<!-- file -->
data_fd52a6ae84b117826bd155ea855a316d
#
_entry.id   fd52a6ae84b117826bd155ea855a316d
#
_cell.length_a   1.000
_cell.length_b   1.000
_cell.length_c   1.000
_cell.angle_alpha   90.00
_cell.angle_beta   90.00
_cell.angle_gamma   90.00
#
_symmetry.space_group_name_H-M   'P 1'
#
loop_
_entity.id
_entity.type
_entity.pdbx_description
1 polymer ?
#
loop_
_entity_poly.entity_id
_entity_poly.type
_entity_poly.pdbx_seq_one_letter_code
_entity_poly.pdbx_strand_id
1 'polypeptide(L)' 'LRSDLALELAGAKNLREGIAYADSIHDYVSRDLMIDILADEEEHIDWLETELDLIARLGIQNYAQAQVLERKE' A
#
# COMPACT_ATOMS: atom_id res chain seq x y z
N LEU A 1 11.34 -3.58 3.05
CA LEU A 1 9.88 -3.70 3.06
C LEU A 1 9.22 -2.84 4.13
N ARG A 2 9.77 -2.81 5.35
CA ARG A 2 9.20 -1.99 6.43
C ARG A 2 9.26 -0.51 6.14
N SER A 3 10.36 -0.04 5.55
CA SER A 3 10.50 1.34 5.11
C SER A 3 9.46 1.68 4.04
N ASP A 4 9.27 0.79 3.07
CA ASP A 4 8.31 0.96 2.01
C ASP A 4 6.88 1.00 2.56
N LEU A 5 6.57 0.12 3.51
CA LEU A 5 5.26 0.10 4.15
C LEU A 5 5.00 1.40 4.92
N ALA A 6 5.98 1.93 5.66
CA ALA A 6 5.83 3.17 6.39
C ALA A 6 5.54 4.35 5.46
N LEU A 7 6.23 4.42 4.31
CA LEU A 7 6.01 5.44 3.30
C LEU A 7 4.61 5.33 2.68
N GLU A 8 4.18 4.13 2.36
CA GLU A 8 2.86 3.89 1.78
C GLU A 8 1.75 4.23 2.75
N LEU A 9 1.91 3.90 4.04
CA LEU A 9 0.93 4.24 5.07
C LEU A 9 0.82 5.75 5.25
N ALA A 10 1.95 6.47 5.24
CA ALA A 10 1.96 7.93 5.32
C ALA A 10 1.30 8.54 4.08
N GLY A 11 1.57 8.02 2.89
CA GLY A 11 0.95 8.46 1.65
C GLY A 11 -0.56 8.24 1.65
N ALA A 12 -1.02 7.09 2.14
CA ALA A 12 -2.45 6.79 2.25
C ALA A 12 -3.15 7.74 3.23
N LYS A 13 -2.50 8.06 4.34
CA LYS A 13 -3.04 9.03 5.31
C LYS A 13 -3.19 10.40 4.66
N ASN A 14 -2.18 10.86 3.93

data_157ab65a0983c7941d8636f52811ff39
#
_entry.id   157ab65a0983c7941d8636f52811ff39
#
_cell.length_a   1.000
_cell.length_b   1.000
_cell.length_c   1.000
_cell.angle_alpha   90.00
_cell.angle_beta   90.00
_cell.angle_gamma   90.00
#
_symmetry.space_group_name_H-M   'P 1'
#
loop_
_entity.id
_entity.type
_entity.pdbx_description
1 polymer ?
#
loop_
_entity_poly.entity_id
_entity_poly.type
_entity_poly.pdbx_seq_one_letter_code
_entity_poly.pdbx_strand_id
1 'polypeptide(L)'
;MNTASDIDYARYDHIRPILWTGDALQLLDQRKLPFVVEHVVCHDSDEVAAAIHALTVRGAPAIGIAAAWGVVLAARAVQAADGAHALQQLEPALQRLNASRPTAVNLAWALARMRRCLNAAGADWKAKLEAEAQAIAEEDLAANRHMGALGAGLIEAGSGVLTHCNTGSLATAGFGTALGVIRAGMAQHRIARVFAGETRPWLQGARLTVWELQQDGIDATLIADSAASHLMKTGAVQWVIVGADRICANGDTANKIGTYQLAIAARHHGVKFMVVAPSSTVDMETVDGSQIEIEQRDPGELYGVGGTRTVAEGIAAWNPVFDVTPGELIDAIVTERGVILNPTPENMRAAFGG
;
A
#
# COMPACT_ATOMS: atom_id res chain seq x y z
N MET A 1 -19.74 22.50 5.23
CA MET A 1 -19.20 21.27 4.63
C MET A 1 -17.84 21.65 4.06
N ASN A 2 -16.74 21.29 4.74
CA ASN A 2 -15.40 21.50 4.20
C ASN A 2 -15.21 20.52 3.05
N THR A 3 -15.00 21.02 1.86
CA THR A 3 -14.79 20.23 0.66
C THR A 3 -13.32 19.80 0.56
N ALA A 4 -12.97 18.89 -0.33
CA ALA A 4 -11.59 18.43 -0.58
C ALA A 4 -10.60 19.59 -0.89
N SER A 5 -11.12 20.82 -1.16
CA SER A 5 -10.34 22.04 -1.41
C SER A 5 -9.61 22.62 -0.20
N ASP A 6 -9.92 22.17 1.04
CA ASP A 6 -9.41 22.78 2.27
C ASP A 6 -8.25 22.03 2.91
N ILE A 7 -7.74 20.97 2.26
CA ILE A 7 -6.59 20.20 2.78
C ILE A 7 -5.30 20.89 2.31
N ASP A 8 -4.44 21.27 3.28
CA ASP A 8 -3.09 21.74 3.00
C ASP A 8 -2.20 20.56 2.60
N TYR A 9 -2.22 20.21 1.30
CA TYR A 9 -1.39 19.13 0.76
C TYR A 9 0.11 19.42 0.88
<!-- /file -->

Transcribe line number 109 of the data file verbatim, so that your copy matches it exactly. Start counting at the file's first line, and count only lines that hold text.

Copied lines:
C ALA A 4 -10.60 19.59 -0.89